The Barnstormers

After the First World War, aviators returned to America in search of their fortunes in aviation.  For a mere $400 or $500 each, they were able to acquire training aircraft from the government, the most common of which was the venerable Curtiss JN-4D “Jenny.”  During the period after the war, almost every school-aged child knew of the Jenny and hoped to fly one of the wood and fabric aircraft.

For a mere $3, the pilots, commonly known as gypsy pilots or barnstormers, flew the open cockpit airplanes carrying passengers aloft over and around their towns.  Usually, it was a brave and hardy soul who flew with the early barnstormers.  The barnstormers’ Jennies were typically in ill repair with fabric patches covering damaged surfaces and engines which leaked oil and quit running with little or no warning.  For those who dared fly with the gypsy pilots, it meant the possibility of personal harm due to airframe or engine failure, enduring hot rocker cover grease, oil sprayed the face, and the loss of $3 which would go to putting gasoline in the Jenny and food into the pilot.

What did a brave passenger get for the cost of $3?

They got the chance to fly above their home; to see green fields as never before; a chance to look over the horizon; to view cars that looked like toys and friends who were no larger than dolls; they had a chance to look into the future; and if one were really brave, he or she could see the world from upside down while listening to the wind whistling in the wires.

During the 1920’s and early 1930’s, the barnstormers made their impression on America by introducing the country to aviation.  Although the method of this introduction was sometimes less than optimal, the gypsy pilots left a mark on the countryside that was indelible.  By 1925, almost everyone in America became aware of aviation in some manner or form.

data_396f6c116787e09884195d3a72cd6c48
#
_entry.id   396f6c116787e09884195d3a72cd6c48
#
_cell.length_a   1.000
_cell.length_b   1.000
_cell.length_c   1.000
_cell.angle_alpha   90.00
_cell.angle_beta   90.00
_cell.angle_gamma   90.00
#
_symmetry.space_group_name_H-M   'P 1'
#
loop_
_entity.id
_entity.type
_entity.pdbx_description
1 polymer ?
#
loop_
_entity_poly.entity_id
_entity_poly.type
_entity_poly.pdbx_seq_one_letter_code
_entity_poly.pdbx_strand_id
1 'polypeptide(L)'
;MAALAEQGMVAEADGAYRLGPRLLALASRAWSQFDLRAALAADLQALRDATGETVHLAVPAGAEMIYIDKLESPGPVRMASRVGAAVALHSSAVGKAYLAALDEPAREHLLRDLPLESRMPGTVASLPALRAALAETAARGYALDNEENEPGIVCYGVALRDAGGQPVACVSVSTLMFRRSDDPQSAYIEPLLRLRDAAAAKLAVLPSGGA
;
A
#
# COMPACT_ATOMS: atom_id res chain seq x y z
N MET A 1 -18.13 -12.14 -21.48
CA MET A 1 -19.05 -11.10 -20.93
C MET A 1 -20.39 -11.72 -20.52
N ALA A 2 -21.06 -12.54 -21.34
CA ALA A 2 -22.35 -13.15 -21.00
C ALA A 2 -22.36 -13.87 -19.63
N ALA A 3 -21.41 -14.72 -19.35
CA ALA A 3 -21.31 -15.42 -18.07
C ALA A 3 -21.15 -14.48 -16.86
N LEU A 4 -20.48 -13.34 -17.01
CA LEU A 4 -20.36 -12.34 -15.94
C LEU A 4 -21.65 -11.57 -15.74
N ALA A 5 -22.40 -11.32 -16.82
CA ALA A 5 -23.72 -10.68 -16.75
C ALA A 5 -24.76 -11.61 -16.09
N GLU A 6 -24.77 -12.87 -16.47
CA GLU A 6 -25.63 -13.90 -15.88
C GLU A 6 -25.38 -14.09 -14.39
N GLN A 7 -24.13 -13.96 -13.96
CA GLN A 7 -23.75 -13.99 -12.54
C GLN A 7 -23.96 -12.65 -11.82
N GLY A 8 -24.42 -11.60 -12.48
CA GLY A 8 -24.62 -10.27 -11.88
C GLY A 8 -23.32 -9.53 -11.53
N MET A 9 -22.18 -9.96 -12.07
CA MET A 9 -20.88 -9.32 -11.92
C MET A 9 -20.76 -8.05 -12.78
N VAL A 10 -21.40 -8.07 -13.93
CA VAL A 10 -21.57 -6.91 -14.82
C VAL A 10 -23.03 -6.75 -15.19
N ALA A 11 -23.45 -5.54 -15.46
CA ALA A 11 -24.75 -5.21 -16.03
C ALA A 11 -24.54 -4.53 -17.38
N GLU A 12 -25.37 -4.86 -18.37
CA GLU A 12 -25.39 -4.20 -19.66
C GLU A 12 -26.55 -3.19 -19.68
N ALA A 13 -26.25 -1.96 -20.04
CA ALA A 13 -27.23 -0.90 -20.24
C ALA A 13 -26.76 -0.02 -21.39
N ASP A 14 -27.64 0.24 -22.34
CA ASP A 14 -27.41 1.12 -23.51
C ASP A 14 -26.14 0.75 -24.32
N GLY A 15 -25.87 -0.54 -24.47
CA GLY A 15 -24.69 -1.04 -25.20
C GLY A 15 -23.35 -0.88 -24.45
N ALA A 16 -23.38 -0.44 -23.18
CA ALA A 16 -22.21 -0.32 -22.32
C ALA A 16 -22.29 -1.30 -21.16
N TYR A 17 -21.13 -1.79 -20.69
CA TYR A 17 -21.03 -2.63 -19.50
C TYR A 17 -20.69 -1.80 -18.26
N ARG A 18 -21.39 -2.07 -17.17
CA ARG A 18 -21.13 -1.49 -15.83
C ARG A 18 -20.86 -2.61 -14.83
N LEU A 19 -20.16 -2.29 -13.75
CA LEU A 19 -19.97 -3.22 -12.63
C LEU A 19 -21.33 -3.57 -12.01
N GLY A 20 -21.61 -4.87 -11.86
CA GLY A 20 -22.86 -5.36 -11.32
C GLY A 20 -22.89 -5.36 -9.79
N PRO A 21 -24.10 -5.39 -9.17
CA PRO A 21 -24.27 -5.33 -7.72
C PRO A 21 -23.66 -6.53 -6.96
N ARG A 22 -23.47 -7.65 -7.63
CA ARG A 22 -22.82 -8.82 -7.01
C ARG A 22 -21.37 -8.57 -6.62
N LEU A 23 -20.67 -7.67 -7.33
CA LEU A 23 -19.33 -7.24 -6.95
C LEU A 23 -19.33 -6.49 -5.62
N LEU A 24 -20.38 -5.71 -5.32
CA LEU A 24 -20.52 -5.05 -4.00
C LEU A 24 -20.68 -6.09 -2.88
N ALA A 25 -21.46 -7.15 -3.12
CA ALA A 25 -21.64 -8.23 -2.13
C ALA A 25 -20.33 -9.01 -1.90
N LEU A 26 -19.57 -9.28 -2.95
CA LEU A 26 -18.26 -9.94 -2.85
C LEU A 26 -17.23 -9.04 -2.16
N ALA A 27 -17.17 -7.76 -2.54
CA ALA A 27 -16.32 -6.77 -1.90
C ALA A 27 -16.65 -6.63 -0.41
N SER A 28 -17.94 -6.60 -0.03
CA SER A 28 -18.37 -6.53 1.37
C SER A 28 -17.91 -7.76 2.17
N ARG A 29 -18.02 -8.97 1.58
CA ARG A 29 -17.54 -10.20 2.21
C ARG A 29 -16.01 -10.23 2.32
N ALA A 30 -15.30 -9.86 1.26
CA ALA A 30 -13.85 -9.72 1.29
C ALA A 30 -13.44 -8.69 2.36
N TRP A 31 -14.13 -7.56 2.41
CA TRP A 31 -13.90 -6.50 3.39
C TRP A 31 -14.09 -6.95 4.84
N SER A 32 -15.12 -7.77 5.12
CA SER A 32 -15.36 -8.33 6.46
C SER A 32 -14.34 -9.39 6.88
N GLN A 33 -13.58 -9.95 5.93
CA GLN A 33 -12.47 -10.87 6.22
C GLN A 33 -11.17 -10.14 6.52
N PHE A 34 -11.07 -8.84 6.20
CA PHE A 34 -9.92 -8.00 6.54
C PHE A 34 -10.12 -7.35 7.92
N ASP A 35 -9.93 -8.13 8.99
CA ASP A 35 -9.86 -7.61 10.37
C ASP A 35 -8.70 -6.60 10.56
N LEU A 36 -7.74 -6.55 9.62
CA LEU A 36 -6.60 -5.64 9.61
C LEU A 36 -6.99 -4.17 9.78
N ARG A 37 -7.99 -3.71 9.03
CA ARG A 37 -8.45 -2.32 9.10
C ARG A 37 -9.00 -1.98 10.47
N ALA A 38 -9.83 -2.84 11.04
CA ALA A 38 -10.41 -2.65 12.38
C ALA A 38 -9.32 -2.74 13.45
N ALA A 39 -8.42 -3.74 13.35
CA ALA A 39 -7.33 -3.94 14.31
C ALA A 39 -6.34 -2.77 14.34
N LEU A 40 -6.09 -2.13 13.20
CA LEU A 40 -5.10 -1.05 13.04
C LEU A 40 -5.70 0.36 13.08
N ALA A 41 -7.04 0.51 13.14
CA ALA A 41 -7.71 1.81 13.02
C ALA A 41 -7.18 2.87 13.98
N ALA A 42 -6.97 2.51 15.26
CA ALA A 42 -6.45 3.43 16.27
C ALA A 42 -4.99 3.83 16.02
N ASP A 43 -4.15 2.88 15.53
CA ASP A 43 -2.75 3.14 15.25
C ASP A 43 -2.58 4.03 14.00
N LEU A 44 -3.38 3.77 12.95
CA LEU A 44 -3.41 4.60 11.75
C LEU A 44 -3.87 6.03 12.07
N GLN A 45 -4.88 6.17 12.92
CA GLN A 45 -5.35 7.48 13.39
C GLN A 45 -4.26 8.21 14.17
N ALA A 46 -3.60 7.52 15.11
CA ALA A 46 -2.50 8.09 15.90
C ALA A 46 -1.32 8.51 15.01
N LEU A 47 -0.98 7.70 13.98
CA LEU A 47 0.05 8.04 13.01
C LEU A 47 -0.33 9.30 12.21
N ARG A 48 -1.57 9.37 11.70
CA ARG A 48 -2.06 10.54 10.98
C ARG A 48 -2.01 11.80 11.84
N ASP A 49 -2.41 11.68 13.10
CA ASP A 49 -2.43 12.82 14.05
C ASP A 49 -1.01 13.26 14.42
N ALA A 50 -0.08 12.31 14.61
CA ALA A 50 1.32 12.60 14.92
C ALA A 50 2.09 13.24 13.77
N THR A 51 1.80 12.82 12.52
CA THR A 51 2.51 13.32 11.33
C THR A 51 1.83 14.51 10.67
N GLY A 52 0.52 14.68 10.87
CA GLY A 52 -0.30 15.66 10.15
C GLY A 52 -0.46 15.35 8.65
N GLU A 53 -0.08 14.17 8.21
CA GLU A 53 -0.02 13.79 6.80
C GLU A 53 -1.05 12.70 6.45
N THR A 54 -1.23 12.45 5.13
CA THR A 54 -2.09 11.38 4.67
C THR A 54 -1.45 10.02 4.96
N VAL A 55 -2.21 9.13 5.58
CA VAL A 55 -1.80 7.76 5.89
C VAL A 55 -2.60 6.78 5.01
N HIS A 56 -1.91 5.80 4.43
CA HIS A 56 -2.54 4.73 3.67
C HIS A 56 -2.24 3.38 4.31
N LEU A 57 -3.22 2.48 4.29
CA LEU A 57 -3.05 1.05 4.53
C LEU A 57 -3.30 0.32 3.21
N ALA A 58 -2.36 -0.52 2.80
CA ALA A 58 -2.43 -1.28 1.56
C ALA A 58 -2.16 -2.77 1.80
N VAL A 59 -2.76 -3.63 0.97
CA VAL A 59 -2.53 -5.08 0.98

The gypsy pilots and their Jennies lit a match to shine on the aviation industry.  Unknown to them at the time, there was a wind starting to blow and that wind was fanning the fires.

As America moved from the second decade into the third, airplanes and technology improved, in some cases, drastically.  Flying became a more accepted and safer means of travel toward the end of the third decade.   

-30-

© 2010 J. Clark

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3 Responses to The Barnstormers

  1. flyinggma says:

    Where do you find a barnstormer these days? I want to hear the whistling in the wires while flying upside down!

  2. Joe Clark says:

    Believe it or not, the gypsy pilots are still among us. All one need do is visit the local country airport and talk to the pilots who like to give and share rides with those who have never flown in little airplanes. There are some books you should read; by Ernest K. Gann, Fate is the Hunter and A Hostage to Fortune; by Richard Bach, Biplane, Nothing by Chance, A Gift of Wings, and of course, Jonathan Livingston Seagull; and Rinker Buck, Flight of Passage.

  3. flyinggma says:

    My reading list is getting longer each day I know you. I’ve been reading one or two excerpts from Eagle Tales by Joe Clark each evening, nearly finished. I’ve only read one from the above list, Jonathon Livingston Seagull. I’m also reading a book titled Before Amelia: Women Pilots in Early Days of Aviation by Eileen F. Lebow

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